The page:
Friday, March 23, 2001

USC happy to prevent UK-Duke




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        PHILADELPHIA — The halftime joke was that Rick Pitino had been too hasty; that he should have delayed his decision to replace Denny Crum at Louisville until he could be sure how safe Tubby Smith was at Kentucky.

        College basketball's highest-pressure job looked harder still at intermission of Thursday night's East Regional semifinal. Before 20,270 — the largest crowd ever to see a basketball game in Pennsylvania — Kentucky trailed USC, 43-24. If you listened closely, you could hear the screaming from every corner of the Commonwealth.

        Only a day after the much-admired Pitino had resurfaced in Louisville red and black, Wildcat Nation was forced to
endure the additional indignity of UK's most troubling NCAA Tournament half since the 1984 meltdown against Georgetown. In the span of 20 minutes, a pass had hit Keith Bogans in the head and an All-American, Tayshaun Prince, had become a glorified spectator. The delicious prospect of a Philadelphia rematch with Duke — Christian Laettner revisited — seemed about as remote as Rangoon.
       

USC plays spoiler
               Somewhere on the road to oblivion, UK salvaged its respectability, but it could never overcome its deficit. Southern California withstood a furious Kentucky comeback, converted seven of its eight free throws in the final 92 seconds, and advanced to the Elite Eight with an 80-76 victory.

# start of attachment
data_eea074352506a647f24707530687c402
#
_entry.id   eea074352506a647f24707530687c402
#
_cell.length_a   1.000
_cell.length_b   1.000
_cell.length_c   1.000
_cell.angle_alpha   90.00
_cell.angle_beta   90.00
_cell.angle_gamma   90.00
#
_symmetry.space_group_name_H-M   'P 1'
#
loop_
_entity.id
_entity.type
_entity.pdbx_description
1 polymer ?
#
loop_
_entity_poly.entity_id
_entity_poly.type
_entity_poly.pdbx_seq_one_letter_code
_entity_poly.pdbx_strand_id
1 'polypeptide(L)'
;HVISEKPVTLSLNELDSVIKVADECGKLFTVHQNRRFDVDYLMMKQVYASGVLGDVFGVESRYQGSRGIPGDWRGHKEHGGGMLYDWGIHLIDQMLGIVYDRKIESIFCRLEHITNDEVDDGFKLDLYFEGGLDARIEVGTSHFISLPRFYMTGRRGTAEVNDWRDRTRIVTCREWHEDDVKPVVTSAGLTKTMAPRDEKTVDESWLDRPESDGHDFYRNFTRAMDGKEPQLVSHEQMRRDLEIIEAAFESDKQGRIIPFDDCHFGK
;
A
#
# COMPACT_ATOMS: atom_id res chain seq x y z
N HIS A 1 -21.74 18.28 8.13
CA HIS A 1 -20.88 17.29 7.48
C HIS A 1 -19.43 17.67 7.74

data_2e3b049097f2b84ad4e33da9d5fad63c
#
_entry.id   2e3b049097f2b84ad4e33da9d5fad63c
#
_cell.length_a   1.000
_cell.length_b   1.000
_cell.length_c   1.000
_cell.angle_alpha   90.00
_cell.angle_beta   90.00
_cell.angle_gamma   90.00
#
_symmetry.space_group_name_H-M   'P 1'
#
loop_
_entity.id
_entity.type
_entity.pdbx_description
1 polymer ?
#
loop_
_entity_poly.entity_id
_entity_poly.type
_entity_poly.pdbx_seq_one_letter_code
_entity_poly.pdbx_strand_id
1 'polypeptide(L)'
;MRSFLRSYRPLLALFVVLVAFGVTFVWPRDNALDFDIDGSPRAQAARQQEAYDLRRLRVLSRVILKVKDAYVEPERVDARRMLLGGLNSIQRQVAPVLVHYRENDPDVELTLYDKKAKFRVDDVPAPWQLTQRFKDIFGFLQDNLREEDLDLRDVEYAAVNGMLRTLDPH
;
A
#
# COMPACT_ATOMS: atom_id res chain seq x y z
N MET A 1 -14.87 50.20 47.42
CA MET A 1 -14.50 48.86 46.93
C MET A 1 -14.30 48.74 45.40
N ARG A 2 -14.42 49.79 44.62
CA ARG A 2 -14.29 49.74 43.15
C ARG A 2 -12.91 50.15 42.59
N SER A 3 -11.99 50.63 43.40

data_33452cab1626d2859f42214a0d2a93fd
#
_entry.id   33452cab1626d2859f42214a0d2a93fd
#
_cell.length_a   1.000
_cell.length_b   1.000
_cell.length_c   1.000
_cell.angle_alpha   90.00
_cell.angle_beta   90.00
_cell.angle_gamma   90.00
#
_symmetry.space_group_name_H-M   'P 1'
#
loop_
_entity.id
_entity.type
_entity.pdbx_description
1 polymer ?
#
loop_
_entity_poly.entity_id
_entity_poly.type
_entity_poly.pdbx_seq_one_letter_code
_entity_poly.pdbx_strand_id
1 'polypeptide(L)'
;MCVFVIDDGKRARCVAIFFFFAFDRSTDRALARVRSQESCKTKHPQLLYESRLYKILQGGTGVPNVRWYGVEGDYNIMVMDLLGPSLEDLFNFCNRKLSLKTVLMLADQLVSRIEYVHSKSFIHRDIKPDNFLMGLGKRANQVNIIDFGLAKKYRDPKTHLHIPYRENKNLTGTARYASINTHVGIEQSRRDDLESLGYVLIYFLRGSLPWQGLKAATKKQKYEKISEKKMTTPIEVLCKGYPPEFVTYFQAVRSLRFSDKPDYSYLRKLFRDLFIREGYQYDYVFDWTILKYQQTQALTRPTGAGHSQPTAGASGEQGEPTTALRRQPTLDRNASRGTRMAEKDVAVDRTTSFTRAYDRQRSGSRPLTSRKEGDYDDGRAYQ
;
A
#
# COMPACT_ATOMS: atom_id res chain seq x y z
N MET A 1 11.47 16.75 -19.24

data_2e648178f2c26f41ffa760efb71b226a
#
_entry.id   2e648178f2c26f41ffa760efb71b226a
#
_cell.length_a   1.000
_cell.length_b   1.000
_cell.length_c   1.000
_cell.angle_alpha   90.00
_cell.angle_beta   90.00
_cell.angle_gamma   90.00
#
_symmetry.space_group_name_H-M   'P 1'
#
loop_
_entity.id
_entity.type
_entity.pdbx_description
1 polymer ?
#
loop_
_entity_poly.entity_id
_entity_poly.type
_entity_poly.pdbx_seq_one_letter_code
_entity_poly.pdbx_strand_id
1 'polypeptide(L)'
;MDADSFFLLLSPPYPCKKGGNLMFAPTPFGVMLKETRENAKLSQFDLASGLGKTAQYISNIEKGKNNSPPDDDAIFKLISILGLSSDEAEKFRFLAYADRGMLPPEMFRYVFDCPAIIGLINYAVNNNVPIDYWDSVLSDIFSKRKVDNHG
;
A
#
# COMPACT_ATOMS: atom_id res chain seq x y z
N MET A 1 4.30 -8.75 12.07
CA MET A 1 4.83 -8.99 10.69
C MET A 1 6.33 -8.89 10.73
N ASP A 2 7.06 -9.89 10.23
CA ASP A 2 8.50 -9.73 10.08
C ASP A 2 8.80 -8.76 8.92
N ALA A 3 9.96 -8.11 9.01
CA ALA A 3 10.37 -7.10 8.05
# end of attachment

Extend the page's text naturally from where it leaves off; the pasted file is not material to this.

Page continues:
“You guys wrote the stories that you want the Duke-Kentucky rematch,” said Trojans center Brian Scalabrine. “We wanted to prove everyone wrong. We feel like we belong here.”

        USC coach Henry Bibby had called his team “the little spoke in the wheel that's broke,” compared to the traditional powers who filled out the regional bracket. But the Trojans looked more like a juggernaut in the first half, muscling inside for uncontested layups, and then punishing UK from the perimeter when Smith changed his defense.

        “We dug ourselves a big hole,” senior guard Saul Smith said, “by not playing defense.”

        UK's place in the post-season is regarded as a birthright. Lexington finds little consolation in futile gallantry. Eight minutes from the end, UK had trimmed USC's 21-point lead to a single point, at 61-60. The Trojans were deep in foul trouble, point guard Brandon Granville on the bench with four fouls. Kentucky was dominating the offensive boards. Its victory appeared virtually inevitable.

        “We got into a similar situation during the SEC Tournament against Arkansas and made a run,” said UK forward Keith Bogans. “Today, we got too far down.”
       

Too little, too late
               College basketball is a strange game this time of year. Trends can develop and evaporate in the lifespan of a dribble. Just as the Trojans were teetering, forward David Bluthenthal steadied them with successive three-point baskets. When UK made its last charge, closing the gap to 75-74 with 32 seconds to play, Bluthenthal made five free throws before missing one that hardly mattered.

        Under pressure, the Trojans continued to persevere. The Wildcats never would take the lead.

        “People kept saying that if we lost, they be proud of us anyway,” said Bluthenthal, who finished with 27 points. “We wanted to keep playing.”

        E-mail tsullivan@enquirer.com. Past columns at Enquirer.com/columns/sullivan.

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